Despite all good intentions, I’ve once again been away from blogging for an extended period of time.  We’re mostly settled in to the new place, I’m working, Dru’s making friends and doing well at daycare, and Kris is doing well in his new job.  

But October always is a busy month for us anyway.  It’s Kris’ birthday, a number of family member and close friend birthdays happen, and our anniversary.  Now that Dru’s big enough, he had 2 birthday parties to attend, and there’s Halloween tomorrow, of course.  But it’s also Breast Cancer Awareness Month and World Series Season, so everything seems to be happening at once.

Breast Cancer Awareness Month arouses mixed feelings for me.  I don’t think we should need a month to push awareness of this – I don’t think you can turn around without bumping into someone whose life has been changed by Breast Cancer.  My maternal grandmother had breast cancer in the 80’s and wore a prosthesis the rest of her life (except when she forgot it in hilariously random places).  My mother-in-law’s dear friend lost a battle with breast cancer last year, and her family is still learning to cope with her absence.  Needless to say, I don’t know that there’s anyone out there anymore who ISN’T aware of breast cancer.  I appreciate the walks, and the fundraising push, but I don’t know that we should be focusing on awareness so much as Prevention, and I know that there is a larger push for prevention awareness now than there used to be.  

I know that it’s not fun to think about having to check yourself, but all of us, men and women, need to be getting checked regularly for all cancers – if you’re eligible for a cancer screening, whether breast, colon, prostate, etc, PLEASE get checked.  And for those checks you can do at home – especially breast checks – do them!  Get your partner involved, they have a vested interest in keeping you healthy as well!  It was something that we, as girls, were briefly taught how to do the self-exams, I think I even received a little door hanger thing showing me the steps.  However you get the info, use it.  And if you find something odd, don’t wait, talk to your doctor.  I’d much rather be embarrassed because I had a clogged milk duct then find out I ignored a serious problem because I was afraid of being paranoid (that’s a fun paradox isn’t it).

As for the World Series, well it kind of ties in, doesn’t it?  The past few years, the World Series has been doing a Stand Up To Cancer Push, and actually, that’s a bit more towards what inspired this post.  One of my oldest friends has an uncle who was diagnosed with pancreatic cancer last year.  Recently, a group of students at the High School where he taught (in Troy, MO) started a fundraising and awareness campaign in his honor.  It’s trending on Twitter, they’ve got pictures and signs from the World Series (GO RED SOX!) and it’s becoming a huge thing.  I think it’s great that social media is being used to help this man and his family.  It’s always been my belief that social media can be a great tool, even if it’s used usually as a way to overshare pictures of hamburgers or thoughts about kittens.  

So, even though October is almost over, let’s continue spreading awareness and prevention.






Most of you are aware of the plethora of ways people are supposedly raising awareness for breast cancer and other illnesses.  The most recent one for breast cancer sent me over the edge.  In the past they’ve simply annoyed me, but this one seems particularly bad.

The messages I was getting yesterday told me that I needed to make my status “I’m x weeks and craving y” x being determined by the month I was born, and y being determined by the the date of my birth.  In my case, it would be “I’m 12 weeks and craving bananas.”  Here is why this bothers me so much.  THIS HAS NOTHING TO DO WITH BREAST CANCER.  Instead, it’s designed to get people commenting on the poster’s status – apparently about a pregnancy.  It’s HUGELY insensitive.  Whoever came up with this idea didn’t stop to think about a couple of things.  What about women who can’t conceive?  Couples who have been trying and trying and are now being asked to make light of something that important to them.  Or people who are not close (geographically) to their families.  What if I had posted that I was 12 weeks and craving bananas?  Most likely I would have been flooded with congratulations posts (as I was when we announced that we were pregnant with Dru) and my parents and friends that would NEVER find out that kind of information first on FB would have seen that and known that I hadn’t told them.  Which is why this version upset me so much.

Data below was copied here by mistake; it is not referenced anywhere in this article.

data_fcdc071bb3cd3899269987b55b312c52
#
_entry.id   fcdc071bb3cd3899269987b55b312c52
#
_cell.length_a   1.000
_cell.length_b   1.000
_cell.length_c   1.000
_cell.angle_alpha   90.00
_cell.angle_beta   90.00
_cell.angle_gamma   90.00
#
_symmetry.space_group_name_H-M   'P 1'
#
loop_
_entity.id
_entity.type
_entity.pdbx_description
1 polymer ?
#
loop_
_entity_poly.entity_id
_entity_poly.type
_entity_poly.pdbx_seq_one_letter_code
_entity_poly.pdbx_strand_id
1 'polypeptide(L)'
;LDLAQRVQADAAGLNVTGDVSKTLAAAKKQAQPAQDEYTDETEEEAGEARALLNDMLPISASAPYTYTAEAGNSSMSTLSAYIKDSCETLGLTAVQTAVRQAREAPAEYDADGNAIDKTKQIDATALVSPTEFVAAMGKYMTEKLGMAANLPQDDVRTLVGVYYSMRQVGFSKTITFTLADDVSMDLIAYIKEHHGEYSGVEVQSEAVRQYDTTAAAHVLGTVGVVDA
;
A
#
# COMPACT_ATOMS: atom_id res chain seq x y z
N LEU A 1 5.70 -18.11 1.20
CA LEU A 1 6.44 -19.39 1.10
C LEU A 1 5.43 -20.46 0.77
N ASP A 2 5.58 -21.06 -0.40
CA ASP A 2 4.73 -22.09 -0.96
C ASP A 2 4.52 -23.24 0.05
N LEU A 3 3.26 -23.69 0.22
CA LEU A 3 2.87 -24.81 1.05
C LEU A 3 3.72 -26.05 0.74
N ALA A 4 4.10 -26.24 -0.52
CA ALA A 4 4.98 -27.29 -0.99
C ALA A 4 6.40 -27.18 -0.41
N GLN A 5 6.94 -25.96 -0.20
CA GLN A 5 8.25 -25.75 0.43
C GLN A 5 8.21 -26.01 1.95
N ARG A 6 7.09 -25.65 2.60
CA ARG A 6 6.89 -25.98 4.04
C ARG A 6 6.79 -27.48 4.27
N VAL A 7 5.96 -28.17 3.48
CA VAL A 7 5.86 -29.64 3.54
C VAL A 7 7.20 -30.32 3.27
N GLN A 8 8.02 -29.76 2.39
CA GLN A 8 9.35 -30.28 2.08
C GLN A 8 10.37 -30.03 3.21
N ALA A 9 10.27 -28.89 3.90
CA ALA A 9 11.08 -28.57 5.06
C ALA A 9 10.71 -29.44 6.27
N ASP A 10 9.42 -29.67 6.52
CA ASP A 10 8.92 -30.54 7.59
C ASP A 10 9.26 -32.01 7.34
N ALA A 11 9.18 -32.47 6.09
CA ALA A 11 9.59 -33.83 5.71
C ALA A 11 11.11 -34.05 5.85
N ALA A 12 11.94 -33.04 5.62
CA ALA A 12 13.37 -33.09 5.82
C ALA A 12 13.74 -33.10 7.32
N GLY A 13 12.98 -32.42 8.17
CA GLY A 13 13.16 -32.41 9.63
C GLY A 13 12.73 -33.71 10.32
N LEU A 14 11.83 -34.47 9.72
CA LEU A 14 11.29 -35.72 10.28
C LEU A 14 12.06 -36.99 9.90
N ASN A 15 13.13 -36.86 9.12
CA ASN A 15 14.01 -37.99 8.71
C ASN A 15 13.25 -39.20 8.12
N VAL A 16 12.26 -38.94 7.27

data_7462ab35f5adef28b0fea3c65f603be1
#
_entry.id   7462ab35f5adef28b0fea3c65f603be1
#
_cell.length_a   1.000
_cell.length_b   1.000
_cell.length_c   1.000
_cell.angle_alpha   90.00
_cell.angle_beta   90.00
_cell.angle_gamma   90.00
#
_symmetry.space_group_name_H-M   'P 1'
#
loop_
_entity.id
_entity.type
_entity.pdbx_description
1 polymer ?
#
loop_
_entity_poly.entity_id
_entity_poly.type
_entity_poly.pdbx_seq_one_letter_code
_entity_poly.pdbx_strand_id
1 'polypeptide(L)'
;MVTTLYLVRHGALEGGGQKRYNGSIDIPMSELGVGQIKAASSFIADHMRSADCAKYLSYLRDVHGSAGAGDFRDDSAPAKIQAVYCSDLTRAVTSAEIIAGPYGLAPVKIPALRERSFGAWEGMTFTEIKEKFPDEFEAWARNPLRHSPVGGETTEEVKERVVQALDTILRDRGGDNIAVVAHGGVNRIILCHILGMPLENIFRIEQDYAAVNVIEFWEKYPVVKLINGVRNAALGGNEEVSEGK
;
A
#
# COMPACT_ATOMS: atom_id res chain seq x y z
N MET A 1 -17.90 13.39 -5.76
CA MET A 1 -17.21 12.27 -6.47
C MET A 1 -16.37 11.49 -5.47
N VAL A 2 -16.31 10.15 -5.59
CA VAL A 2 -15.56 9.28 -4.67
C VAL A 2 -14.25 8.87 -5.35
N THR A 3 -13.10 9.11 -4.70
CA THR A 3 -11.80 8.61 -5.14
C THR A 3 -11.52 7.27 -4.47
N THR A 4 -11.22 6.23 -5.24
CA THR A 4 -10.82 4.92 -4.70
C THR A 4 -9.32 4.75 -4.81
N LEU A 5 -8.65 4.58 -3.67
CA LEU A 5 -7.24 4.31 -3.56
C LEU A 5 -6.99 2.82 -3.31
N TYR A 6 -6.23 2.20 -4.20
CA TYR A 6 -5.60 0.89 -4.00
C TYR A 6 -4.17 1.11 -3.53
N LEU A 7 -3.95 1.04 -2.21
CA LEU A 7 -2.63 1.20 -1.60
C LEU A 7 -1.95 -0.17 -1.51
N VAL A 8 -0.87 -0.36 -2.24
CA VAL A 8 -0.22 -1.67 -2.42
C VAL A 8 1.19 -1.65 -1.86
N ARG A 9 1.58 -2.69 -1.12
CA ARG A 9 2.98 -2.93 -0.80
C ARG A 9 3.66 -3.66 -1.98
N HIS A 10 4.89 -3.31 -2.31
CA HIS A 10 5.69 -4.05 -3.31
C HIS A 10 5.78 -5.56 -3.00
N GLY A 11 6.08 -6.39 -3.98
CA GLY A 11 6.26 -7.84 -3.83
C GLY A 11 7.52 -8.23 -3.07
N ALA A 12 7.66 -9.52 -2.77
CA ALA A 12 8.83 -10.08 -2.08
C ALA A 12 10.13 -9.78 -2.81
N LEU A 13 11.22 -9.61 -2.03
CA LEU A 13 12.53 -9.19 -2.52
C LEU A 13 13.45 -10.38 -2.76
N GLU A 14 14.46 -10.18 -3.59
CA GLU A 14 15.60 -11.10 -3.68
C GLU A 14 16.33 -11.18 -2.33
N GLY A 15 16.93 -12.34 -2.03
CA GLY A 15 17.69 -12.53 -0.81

So I decided to post a different status: “Okay, I have a better idea than trying to confuse people – I SUPPORT BREAST CANCER AWARENESS. I donate, I walk and I wear the ribbon. Please, instead of spending time on FB confusing people, bring real awareness and help.  Thank you”.  I didn’t really do it to start a war, but I wanted to put out there that I do, in fact, support Breast Cancer awareness (as well as other causes) through REAL effort.  I then posted a call to action for those who chose to step up.

I am walking in the American Cancer Society’s Making Strides Walk (their breast cancer walk) with Kris’ office team on October 16th, 2011 in Hoffman Estates.  Here’s the link to my walk page.

For those of you who are willing to step up and not just be attention whores on FB, support me or someone else in walking, walk yourself, or maybe just post what I posted as my status.  Let’s bring REAL awareness here.

And don’t forget – men can get breast cancer too (and lose loved ones to it) so there’s no good reason to set out just to confuse them.

And yes, I understand the ostensible purpose of these statuses.  But as someone on my status said last night (I think it was Brandee) it tends to trivialize and annoy more than raise awareness.  So instead of playing games, let’s make a difference.